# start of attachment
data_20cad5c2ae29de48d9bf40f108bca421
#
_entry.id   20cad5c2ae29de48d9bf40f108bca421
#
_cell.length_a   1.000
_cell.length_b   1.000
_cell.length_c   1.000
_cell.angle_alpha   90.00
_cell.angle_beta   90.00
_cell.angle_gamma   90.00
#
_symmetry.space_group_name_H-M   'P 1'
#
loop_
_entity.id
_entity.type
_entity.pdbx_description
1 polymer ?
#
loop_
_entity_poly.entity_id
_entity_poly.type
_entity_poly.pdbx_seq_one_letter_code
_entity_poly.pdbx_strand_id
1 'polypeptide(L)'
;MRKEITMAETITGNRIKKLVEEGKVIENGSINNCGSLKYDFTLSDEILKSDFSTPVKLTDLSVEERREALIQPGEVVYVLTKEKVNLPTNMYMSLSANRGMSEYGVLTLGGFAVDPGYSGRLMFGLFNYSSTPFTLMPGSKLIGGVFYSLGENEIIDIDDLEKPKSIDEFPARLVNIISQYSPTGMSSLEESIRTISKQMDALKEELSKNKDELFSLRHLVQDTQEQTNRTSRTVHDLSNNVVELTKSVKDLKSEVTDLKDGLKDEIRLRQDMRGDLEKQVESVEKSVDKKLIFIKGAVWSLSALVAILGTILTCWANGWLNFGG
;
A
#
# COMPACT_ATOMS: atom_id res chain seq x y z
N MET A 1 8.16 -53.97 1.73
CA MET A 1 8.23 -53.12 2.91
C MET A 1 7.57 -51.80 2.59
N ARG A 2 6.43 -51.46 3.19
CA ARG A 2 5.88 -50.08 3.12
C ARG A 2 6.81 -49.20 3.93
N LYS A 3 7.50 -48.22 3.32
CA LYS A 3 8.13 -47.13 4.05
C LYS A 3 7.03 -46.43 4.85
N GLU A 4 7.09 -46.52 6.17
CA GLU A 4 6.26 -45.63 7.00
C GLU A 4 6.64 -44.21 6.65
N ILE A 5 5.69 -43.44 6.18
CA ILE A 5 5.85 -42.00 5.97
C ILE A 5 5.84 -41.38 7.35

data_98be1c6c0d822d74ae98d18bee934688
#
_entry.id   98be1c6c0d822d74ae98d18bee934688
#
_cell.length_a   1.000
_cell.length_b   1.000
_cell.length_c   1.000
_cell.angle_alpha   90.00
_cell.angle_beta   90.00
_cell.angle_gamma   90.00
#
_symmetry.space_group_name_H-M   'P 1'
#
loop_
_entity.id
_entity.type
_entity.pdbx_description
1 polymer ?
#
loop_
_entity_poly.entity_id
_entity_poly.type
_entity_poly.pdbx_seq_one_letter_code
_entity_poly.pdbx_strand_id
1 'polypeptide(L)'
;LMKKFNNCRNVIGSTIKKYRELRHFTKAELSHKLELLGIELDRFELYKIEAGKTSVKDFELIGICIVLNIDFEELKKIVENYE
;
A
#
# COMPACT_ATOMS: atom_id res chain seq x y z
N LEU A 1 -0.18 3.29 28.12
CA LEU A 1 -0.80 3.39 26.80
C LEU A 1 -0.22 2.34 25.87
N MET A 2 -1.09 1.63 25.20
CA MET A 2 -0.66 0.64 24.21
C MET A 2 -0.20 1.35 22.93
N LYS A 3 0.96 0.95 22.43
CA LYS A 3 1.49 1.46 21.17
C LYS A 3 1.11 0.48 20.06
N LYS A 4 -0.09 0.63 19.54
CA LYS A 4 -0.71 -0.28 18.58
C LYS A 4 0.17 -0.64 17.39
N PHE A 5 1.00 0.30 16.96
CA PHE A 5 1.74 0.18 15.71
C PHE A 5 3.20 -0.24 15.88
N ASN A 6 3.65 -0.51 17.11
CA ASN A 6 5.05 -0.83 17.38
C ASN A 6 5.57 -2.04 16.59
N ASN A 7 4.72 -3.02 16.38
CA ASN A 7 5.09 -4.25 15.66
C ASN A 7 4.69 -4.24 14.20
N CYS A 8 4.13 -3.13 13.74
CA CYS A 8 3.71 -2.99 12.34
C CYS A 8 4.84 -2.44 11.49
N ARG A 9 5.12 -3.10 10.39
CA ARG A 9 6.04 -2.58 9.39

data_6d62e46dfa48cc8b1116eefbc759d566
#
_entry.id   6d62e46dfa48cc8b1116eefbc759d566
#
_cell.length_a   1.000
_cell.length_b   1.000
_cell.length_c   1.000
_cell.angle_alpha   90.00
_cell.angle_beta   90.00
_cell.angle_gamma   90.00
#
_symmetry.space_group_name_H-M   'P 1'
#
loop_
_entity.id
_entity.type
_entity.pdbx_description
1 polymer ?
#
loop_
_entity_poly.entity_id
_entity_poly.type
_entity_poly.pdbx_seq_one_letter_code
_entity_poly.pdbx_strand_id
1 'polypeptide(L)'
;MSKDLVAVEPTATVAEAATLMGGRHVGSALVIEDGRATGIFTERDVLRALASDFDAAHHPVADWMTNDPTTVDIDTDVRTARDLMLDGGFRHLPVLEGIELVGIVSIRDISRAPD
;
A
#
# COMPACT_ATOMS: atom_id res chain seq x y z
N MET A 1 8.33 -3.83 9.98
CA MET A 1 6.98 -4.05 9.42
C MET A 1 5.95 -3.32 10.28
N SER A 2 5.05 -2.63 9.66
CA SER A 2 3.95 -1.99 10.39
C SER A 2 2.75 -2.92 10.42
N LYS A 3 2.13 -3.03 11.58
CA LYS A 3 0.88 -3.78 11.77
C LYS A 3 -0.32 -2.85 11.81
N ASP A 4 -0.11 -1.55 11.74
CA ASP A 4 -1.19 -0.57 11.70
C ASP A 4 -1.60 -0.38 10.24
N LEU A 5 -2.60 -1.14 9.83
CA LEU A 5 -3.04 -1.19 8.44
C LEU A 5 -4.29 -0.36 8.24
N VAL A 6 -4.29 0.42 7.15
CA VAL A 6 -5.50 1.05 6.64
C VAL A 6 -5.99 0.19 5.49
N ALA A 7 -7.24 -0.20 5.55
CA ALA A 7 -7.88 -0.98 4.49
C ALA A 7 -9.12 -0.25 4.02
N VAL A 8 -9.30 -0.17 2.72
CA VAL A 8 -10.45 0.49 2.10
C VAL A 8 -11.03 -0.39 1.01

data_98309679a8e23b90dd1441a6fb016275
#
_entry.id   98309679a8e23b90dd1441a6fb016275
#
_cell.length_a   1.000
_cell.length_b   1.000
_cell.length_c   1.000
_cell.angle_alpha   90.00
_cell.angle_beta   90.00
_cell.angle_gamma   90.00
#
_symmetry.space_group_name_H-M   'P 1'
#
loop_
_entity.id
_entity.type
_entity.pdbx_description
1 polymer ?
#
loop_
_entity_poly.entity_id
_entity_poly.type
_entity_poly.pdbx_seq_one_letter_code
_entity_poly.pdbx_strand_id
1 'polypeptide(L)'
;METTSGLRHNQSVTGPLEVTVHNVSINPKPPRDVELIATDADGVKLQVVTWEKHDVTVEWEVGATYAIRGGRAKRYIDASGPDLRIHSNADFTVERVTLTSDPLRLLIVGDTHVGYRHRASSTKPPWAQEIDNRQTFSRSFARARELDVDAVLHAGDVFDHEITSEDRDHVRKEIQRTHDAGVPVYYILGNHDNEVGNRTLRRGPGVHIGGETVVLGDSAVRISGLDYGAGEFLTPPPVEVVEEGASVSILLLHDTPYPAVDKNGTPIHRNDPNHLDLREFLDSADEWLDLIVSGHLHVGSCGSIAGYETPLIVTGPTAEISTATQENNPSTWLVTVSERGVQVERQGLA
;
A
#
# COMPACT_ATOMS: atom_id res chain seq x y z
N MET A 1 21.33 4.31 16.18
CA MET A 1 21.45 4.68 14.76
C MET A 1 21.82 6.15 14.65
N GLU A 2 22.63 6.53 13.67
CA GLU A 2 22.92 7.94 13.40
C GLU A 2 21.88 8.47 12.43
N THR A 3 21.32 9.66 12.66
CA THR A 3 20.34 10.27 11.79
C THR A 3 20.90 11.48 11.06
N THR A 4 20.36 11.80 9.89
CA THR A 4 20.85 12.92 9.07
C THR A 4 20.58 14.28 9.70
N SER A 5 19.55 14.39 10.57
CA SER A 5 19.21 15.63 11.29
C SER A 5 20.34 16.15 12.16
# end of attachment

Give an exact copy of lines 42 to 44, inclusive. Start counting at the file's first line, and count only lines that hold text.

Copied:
C GLU A 4 6.64 -44.21 6.65
N ILE A 5 5.69 -43.44 6.18
CA ILE A 5 5.85 -42.00 5.97